In Honduras, despite Shark Sanctuary Legislation, artisanal fishers in the Moskitia region continue overfishing sharks. This fishery targets endangered hammerheads and other sharks to meet the demand for dry fish during Lent. Most consumers are unaware they are eating endangered sharks. There are limited technical capacities in institutions which have the capacity to regulate shark products and there is a general misinformation in the non-consumptive importance of sharks. Our project seeks to create capacities in local stakeholders that will enable them to contribute directly to the conservation of shark populations within this region. Through the project we will build technical capacities in government institutions and partner organizations that can influence decision making on sharks. Increase regulatory capacity on illegal shark products and reduce demand on products through a behavior change campaign aimed at consumers. We will implement a communication campaign focused on creating understanding and fostering support for the conservation of sharks. Additionally, through project activities field gaps of information on the fishery and trade, while working closely with artisanal fishers. Results will be shared widely with government stakeholders through the Shark working group and contribute to apex shark predators being present in reefs in Honduras for the long term.
The Southern Tuco-tuco, Ctenomy australis, is one of the most Endangered mammals from the Pampean grasslands in Argentina. This endemic and fossorial species is an ecosystem engineer, adapted to live only in coastal sandy grasslands. Tuco-tucos are declining due to habitat fragmentation by urbanization and exotic forestations; increased abundance of birds of prey related to exotic forestations and loss of sandy burrows by unregulated vehicle transit in dunes. Our goal is to ensure the long-term conservation of the Southern Tuco-Tuco. This means local communities are engaged in habitat protection and main subpopulations thriving in safe habitats. Our purpose is to increase the survival of four Tuco-tucos families of the two largest subpopulations in one year. To achieve this purpose, we plan to: (i) reduce predation by birds of prey, through remotion of perches from pine trees located next to sandy burrows; (ii) reduce mortality caused by vehicles through fencing and adding signs to 4 sandy burrows; (iii) improve habitat conditions within fenced sites by restoring habitat, and; (iv) raise awareness in local schools and engage students in habitat conservation. This project will walk the first steps towards the long-lasting conservation of this species.
Bhutanitis ludlowi (Ludlow’s Bhutan Glory) is an endangered butterfly endemic to parts of Bhutan and North-East India. In India, this species is known to have only one pocket population at Eaglenest Wildlife Sanctuary, Arunachal Pradesh. Unfortunately due to data deficiency on this population, conservationists do not have any current structured plan for its future conservation and legal protection. Local community are also not aware of the conservation needs of Bhutanitis ludlowi. Eaglenest Wildlife Sanctuary is currently undergoing a large-scale developmental changes which if not judiciously done, can cause severe risk for this lesser-known species and its habitat. Thus, there is an immediate requirement of assessment of the current population status of Bhutanitis ludlowi and generation of community awareness about its conservation. In order to achieve this goal, we will conduct status survey of the target species, identify potential habitat patches of it and conduct a number of community outreach programmes to share the knowledge among local stakeholders and policy makers. Our work will eventually generate a baseline database of current population trend of B. ludlowi, its habitat map and a group of local aware stakeholders which will eventually assist to plan further developmental work judiciously while conserving the habitat in Eaglenest Wildlife Sanctuary, India.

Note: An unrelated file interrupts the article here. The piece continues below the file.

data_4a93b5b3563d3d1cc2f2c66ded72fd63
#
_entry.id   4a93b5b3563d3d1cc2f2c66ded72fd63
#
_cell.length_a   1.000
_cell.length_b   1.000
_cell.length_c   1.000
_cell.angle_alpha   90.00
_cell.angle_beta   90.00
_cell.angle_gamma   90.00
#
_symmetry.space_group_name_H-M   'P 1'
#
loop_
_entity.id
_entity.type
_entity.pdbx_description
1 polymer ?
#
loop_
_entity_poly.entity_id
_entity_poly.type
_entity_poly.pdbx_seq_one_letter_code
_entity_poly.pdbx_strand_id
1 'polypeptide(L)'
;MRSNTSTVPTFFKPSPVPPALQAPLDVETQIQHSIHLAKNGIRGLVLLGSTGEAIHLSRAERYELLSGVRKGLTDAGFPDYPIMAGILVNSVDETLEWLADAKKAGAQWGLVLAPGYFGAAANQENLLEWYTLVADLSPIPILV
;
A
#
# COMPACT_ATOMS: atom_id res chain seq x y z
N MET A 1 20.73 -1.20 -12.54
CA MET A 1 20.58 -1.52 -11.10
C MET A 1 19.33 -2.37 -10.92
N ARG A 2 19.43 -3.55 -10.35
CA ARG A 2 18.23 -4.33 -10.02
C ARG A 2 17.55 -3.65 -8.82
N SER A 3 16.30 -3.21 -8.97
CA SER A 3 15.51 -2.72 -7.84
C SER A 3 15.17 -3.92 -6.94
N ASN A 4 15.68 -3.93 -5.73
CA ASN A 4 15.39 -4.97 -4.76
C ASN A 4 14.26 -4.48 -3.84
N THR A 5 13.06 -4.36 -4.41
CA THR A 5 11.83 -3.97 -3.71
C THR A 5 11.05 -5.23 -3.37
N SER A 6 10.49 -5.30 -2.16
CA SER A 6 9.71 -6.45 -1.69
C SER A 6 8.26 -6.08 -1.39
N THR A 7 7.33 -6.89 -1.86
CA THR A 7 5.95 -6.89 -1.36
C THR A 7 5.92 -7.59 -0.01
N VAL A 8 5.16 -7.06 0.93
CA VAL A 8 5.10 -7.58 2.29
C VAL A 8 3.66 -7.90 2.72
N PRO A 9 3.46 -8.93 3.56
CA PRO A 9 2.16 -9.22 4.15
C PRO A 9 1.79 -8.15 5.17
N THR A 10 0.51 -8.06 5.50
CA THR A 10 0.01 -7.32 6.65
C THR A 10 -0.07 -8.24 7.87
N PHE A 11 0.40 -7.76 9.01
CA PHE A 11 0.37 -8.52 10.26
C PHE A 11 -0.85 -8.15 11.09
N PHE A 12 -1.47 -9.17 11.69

“Bhutanitis ludlowi (B. ludlowi) is one of the most charismatic butterfly species. It will be a big loss and a matter of shame if we can’t protect it from extinction and let our future generation enjoy such beauty of nature. This grant makes me believe that real work on conservation of insects will have a brighter future worldwide. From now on, this will remain as a big source of motivation for me to pursue my goal of conservation of butterflies in my country in future”.
Pangolins are regarded as the most traded mammals globally and Africa’s four species are no exception. Pangolins are also considered among the least known mammals in the world in terms of their ecology. Of the African species, the biology and ecology of the two arboreal species, the white-bellied (Phataginus tricuspis) and the black-bellied (Phataginus tetradactyla) pangolin remain a mystery to science. In 2019, the IUCN Pangolin Specialist Group re-evaluated all African pangolin species under the Red List Criteria and determined that white-bellied pangolins qualify as Endangered, a decline in status while black-bellied pangolins remain Vulnerable. Rapid forest loss, high human consumption, and the illicit trade in their scales have pushed these species to the very brink of extinction. Regrettably, the lack of basic ecological data is hindering targeted management actions for these species. The overall aim of this project is to contribute crucial biological data on the habitat, population structure, and threats to the endangered White-bellied pangolins. We will combine field surveys and occupancy monitoring (modeling) to investigate their population size and structure, and critical conservation areas. The results of this project are crucial for developing conservation strategies for the species in Ghana. We will also initiate an education campaign to raise awareness among stakeholders to instigate lasting behavior changes.